Thursday, April 8, 2021

Soo Line “sawtooth” Box Car 39334

 It was time to stop putting off build of one of the two Dennis Storzek Modelmaker kits in my to build cabinet.  I purchased two flat kits, # 1920, to number one for Soo Line and the other for subsidiary Wisconsin Central.  Both kits produce the same single sheathed wood boxcar assigned to either railroad.  The only difference in appearance was the number series and a small W.C. stenciled at the upper left corner of the car side.  The cars were built by several manufactures from 1912 to 1923.  Car features include the distinctive “sawtooth” design, five-foot doors, post ends, peaked roofs and fish belly center sill.  All number series built had a small lumber door on the “A” end except the last series.

Cars remained unchanged into the sixties except for removal of lumber door as ends were re-sheathed and AB brakes replaced the original K brakes.  The cars rode on Andrews trucks until the late fifties when replaced with AAR trucks.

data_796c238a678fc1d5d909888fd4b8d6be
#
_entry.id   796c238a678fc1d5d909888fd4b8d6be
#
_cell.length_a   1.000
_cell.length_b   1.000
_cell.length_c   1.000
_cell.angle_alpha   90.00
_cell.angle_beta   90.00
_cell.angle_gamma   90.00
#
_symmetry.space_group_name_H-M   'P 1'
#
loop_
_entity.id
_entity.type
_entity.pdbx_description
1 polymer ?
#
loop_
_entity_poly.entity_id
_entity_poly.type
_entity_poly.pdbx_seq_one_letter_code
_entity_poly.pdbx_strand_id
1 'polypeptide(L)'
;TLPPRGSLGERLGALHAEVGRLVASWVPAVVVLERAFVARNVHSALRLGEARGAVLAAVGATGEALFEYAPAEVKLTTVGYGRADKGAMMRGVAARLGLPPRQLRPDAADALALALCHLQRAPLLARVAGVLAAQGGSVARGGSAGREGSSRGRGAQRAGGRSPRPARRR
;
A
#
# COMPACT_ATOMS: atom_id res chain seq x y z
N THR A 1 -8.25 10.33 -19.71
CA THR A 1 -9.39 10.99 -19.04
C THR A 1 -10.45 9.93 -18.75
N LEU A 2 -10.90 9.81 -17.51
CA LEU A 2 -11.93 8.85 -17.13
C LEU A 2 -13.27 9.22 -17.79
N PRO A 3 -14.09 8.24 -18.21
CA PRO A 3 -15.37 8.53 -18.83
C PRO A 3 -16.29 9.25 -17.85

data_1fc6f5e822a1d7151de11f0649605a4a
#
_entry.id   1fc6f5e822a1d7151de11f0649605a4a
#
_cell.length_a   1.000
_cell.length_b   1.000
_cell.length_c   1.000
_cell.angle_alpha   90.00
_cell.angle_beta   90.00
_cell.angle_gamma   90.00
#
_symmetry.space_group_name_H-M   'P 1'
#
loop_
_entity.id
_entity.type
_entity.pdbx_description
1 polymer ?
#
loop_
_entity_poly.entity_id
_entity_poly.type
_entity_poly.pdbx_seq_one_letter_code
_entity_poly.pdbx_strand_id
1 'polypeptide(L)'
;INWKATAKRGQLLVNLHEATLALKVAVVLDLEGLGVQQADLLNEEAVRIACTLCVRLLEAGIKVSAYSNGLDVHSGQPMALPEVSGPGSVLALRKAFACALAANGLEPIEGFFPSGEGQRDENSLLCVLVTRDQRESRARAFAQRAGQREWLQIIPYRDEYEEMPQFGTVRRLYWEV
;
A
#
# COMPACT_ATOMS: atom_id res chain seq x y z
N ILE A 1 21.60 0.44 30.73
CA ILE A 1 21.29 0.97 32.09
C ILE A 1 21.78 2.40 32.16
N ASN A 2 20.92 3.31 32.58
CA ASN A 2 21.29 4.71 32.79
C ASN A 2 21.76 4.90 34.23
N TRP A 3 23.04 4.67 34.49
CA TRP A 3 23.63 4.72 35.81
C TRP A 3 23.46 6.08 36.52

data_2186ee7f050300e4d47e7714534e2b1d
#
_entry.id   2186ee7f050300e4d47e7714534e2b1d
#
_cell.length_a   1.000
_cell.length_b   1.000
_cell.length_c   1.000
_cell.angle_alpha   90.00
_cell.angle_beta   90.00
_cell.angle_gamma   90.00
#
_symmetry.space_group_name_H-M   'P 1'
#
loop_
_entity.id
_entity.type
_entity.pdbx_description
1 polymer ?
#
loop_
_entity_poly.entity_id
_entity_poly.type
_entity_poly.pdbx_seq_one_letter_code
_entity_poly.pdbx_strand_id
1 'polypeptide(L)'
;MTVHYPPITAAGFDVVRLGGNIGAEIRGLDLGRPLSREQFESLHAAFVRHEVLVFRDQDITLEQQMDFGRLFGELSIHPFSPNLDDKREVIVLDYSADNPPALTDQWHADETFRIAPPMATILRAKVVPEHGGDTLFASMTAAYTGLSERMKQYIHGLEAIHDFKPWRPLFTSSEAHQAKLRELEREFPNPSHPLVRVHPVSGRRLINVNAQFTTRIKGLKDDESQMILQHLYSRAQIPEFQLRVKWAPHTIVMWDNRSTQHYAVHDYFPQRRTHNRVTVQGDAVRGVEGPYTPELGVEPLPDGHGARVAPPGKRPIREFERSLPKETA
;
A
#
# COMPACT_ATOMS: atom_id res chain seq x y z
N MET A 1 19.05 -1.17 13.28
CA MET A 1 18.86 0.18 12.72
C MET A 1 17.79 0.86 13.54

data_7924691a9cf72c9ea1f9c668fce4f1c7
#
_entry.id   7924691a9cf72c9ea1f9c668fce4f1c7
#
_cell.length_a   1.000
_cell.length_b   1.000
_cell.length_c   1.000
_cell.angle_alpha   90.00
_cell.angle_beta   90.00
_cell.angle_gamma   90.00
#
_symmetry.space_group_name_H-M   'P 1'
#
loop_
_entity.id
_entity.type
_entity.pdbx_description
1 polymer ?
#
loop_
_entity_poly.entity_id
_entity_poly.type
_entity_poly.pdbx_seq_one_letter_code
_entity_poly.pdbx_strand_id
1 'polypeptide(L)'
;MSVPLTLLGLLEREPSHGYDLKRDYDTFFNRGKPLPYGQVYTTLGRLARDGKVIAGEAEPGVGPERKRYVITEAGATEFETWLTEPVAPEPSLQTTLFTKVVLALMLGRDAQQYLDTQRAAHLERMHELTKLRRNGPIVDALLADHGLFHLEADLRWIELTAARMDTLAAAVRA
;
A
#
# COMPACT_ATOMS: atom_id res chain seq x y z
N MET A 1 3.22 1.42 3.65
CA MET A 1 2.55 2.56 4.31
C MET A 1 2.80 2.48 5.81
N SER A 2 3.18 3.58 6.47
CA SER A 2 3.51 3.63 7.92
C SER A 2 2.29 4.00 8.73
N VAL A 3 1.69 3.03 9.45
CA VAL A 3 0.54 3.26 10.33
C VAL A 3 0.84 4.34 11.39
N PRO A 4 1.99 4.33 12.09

The flat kit can build into a car that can be numbered for cars built in different years by different manufactures.  I chose to build and letter a car for a 40 foot Soo Line boxcar built in  1923 by AC&F (Lot 9465), one of 500 cars assigned to the 39200-40198 series.  Before beginning the build I searched for prototype photos.   Photos for the build were found in the the following three sources:  Soo Line Freight Equipment and Cabooses (The Soo Line Historical and Technical Society, 2014), Steam Era Freight Cars Reference Manual, Volume One: Box & Automobile Cars (Speedwitch Media, 2006, 2007) and article “Essential Freight Cars: 32 Soo Line single-sheathed boxcars”, Railroad Model Craftsman, July 2006.

Wisconsin Central "sawtooth" Box Car 133654
W. Danke photo, from William Raia in
Kenneth J. Soroos Collection

The build began with the assembly of the car body consisting of sides, ends and roof.  The assembly was not my normal resin car body assembly process of ends to sides to form the body and add roof.  The kit instructions suggest first glue ends to roof and then add sides.  After careful review and dry fit of parts I decided to glue ends to roof first due to the careful alignment of ladder rung fasteners on sides to those on the ends.  The sides were glued to the roof with ends to complete the car body.

Basic car body assembled.
(Click or tap on this photo or any other to enlarge)